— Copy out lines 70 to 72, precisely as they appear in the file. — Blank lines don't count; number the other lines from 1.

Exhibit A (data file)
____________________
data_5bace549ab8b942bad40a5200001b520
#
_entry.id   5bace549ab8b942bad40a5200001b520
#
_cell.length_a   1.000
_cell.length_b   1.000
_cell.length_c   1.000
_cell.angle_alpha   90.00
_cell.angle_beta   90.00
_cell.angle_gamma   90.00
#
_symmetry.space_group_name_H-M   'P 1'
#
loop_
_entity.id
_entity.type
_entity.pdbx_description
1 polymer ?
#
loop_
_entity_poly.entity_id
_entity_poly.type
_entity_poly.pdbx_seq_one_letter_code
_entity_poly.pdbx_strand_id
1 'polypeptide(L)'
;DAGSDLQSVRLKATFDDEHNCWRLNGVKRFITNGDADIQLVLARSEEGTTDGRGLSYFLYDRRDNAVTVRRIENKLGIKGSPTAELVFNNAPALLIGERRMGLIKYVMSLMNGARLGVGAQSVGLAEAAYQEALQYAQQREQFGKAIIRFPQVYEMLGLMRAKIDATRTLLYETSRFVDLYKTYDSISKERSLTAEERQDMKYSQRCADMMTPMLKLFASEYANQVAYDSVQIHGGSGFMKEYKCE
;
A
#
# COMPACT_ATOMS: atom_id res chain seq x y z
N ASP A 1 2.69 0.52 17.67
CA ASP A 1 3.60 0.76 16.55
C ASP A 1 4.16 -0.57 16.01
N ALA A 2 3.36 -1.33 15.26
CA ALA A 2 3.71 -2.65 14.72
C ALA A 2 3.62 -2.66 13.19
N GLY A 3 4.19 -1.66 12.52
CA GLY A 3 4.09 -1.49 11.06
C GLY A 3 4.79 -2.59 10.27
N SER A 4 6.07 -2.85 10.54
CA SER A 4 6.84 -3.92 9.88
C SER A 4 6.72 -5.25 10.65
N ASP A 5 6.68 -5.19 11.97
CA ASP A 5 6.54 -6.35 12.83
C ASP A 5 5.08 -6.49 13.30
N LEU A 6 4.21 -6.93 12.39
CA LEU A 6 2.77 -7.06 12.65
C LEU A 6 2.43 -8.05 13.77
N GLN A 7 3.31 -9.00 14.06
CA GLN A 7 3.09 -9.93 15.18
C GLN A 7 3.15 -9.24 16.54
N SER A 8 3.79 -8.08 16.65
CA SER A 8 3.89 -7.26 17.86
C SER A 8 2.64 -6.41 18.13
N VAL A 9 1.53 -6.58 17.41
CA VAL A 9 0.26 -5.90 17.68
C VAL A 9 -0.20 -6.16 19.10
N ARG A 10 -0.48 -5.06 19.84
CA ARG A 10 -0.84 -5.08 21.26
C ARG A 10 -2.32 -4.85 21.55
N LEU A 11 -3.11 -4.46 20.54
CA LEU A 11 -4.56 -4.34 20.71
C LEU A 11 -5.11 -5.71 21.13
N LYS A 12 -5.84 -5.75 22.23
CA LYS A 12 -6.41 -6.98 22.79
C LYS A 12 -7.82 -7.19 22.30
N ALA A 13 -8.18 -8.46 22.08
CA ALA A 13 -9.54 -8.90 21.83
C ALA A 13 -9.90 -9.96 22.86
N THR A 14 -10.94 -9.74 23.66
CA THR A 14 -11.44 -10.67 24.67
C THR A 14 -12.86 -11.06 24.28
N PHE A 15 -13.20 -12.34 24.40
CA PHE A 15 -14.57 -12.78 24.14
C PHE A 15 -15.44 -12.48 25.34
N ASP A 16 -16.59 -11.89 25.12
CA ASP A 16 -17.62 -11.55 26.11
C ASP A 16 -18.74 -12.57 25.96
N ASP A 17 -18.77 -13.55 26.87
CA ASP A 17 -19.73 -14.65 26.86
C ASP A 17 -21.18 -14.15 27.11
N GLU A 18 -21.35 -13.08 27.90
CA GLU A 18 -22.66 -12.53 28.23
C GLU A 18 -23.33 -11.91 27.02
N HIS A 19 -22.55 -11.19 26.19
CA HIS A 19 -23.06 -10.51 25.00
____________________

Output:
N THR A 14 -10.94 -9.74 23.66
CA THR A 14 -11.44 -10.67 24.67
C THR A 14 -12.86 -11.06 24.28